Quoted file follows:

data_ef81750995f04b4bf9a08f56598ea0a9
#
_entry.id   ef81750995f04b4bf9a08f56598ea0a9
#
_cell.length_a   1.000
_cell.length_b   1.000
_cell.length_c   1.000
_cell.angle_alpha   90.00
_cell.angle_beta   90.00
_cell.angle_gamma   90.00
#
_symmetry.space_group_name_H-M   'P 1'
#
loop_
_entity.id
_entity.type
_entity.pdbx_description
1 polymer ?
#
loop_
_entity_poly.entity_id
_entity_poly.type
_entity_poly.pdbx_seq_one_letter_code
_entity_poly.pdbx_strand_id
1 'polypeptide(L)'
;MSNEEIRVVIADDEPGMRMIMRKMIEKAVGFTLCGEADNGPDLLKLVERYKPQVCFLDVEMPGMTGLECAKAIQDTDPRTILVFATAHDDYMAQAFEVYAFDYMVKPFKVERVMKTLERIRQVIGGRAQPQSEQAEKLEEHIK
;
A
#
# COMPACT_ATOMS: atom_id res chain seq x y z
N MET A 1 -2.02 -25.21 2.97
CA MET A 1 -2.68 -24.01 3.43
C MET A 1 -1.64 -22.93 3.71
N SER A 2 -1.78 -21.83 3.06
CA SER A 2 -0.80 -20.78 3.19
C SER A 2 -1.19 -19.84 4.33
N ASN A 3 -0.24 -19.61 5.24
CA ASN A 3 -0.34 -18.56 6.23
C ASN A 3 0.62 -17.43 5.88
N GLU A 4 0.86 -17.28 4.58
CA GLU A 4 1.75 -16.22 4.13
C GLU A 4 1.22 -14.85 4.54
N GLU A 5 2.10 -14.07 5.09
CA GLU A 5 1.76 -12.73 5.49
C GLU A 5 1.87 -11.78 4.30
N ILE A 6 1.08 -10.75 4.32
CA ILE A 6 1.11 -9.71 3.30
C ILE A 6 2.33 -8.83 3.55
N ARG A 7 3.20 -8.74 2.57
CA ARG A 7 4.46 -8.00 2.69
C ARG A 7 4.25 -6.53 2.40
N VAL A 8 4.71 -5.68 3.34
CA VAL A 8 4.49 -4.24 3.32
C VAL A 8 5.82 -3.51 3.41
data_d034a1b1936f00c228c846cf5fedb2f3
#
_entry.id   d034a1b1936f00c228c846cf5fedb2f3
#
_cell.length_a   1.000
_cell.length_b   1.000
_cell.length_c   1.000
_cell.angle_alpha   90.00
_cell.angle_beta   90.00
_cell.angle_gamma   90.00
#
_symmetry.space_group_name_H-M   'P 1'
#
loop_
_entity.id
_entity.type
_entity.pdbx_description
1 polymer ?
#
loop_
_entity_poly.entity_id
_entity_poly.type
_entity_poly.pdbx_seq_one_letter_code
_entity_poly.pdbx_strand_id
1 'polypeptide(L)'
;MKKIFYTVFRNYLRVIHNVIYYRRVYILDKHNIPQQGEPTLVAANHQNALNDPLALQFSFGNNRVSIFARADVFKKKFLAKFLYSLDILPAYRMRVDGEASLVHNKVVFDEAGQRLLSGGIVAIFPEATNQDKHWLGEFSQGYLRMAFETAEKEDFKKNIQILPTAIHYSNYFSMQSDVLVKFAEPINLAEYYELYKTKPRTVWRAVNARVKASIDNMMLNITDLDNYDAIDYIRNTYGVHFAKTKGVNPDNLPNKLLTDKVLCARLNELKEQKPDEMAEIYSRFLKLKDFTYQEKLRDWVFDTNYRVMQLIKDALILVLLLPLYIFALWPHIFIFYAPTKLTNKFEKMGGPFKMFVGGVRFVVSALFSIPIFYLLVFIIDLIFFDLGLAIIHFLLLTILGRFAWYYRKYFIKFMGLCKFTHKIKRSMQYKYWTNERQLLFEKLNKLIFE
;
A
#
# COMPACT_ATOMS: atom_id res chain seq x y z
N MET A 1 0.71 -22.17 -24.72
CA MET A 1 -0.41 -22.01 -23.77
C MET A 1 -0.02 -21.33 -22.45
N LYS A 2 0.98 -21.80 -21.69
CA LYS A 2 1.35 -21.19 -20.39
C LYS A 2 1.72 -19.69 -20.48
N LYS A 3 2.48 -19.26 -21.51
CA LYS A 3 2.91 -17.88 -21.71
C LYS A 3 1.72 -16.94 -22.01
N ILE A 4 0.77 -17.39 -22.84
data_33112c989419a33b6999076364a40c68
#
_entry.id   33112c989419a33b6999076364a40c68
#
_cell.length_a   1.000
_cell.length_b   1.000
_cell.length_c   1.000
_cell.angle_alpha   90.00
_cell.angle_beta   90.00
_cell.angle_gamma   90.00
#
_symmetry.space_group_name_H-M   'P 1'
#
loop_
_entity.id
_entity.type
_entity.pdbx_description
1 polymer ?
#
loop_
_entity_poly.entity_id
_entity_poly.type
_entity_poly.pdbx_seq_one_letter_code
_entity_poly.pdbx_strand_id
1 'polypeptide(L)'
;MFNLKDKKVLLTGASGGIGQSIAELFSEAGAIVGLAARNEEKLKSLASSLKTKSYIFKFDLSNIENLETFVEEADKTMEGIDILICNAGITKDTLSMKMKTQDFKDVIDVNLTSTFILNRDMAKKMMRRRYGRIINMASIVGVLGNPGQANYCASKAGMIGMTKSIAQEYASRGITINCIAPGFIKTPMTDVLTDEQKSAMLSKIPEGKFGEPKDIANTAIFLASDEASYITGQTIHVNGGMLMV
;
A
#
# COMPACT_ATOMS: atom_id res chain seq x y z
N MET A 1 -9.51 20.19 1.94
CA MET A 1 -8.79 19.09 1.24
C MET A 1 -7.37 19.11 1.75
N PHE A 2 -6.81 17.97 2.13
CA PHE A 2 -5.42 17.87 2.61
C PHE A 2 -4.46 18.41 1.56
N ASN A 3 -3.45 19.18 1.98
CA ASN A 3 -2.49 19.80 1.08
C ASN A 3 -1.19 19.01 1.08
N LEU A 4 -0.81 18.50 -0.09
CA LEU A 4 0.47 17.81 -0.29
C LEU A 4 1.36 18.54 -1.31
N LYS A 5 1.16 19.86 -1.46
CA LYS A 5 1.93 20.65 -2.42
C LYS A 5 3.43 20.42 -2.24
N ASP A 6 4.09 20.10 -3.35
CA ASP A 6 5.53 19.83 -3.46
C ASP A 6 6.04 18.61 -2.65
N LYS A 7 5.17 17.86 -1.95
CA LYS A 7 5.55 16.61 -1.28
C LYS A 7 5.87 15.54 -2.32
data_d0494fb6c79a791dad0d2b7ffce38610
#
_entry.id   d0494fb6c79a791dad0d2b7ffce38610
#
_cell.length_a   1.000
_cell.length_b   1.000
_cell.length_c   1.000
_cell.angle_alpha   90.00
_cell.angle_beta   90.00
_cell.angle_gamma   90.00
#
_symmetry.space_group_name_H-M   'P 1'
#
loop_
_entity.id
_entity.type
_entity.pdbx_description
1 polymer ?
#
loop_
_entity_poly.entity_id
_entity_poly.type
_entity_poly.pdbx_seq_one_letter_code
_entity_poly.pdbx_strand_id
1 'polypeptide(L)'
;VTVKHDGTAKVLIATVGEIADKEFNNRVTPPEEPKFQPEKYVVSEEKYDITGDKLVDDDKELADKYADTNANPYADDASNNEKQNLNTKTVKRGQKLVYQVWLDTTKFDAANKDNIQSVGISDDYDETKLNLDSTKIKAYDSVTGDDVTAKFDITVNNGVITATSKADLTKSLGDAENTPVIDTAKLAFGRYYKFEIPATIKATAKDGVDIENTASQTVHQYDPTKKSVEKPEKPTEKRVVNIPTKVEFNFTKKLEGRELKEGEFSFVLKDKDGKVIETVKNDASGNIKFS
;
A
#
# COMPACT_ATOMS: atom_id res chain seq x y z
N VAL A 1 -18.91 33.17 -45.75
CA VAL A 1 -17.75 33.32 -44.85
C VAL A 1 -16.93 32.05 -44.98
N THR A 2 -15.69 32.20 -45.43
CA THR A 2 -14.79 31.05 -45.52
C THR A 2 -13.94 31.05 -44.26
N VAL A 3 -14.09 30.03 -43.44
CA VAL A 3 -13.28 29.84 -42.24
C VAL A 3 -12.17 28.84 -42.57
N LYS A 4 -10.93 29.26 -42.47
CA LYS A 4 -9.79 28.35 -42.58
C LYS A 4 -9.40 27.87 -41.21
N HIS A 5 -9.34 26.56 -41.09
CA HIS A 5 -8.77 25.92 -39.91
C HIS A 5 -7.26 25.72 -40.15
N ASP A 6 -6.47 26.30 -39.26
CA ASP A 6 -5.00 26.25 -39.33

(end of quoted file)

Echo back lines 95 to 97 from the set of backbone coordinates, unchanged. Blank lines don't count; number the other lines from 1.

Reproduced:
data_33112c989419a33b6999076364a40c68
#
_entry.id   33112c989419a33b6999076364a40c68